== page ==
Shark Design has enabled hundreds of clients to attain the highest quality standards, and, as experts in quality management, this is a question we hear all the time. Quality Control (QC) and Quality Assurance (QA) are often confused as the same activity and mistakenly used as interchangeable terms.
In reality, however, they play crucial but distinct roles. They combine to form a manufacturer’s total, overarching quality system, or quality management system (QMS). Understanding these distinct roles can greatly assist organizations in their quest to deliver the best products possible.
Let’s start with Quality Control. We are often asked by clients about quality control in plastic manufacturing, and quality control checks for injection molding. Quality Control refers to a systematic set of processes used to ensure the quality of products.
The main purpose of the QC process is to ensure that the product meets the client’s actual requirements by rigorously testing its functional and non-functional elements. Importantly, QC is conducted downstream during production and sometimes post-production.
By comparison, Quality Assurance is a proactive undertaking and a process-based methodology for preventing defects in products and services before they are developed and later deployed. In essence, QA is a preventative activity.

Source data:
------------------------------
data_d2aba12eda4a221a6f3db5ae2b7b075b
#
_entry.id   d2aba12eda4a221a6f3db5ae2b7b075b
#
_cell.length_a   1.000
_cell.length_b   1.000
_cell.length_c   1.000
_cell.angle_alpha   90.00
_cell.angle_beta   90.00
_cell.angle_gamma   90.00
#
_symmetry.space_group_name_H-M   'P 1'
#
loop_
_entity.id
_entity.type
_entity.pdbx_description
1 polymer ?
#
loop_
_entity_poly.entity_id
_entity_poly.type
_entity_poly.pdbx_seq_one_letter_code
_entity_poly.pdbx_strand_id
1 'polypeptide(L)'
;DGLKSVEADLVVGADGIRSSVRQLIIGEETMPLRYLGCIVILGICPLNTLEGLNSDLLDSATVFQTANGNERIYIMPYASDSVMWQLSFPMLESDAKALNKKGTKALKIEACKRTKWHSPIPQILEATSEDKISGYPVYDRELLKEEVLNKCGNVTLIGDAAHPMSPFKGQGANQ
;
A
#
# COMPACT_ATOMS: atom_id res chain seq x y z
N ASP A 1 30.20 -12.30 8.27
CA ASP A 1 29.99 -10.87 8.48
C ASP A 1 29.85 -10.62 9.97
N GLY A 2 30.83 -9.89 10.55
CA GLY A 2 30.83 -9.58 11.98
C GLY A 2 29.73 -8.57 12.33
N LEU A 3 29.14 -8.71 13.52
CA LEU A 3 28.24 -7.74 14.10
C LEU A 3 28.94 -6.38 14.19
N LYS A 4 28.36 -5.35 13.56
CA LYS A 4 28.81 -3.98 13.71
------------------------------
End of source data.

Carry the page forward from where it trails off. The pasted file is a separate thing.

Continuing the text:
We would suggest factory audits as a brilliant example of QA because they emphasize quality from an extremely wide, all-encompassing angle. For example, does your factory have the right systems in place to meet your specified quality level consistently? That is the kind of big picture question that a factory audit is meant to address, putting it under the umbrella of QA.
It makes sense, then, that if a manufacturer fully controls its QA, it should experience fewer quality issues and associated costs in the quality control phase. Mastering both QA and QC should mean a reduction in the total cost of quality (COQ) and an improved bottom line.
That’s no exaggeration! The American Society for Quality (ASQ) confirms that manufacturers often suffer quality-related costs between 5% and 30% of gross sales. The good news here is that Shark Design can prevent that for you.
Summary of Key Differences
- Quality Assurance aims to avoid defects, while Quality Control is about identifying and fixing the defects.
- Quality Assurance ensures that the specified quality level will be achieved, while Quality Control is a process that strives to meet the quality requested.
- Quality Assurance is carried out in the software development life cycle, while Quality Control is conducted in the testing life cycle.
- Quality Assurance is a proactive activity. Quality Control is a reactive activity.
- Quality Assurance necessitates the involvement of all team members. By contrast, Quality Control involves a testing team only.
- Quality Assurance is performed before Quality Control.
If you want to know more about our QA/QC processes, contact the experienced professionals at Shark Design today.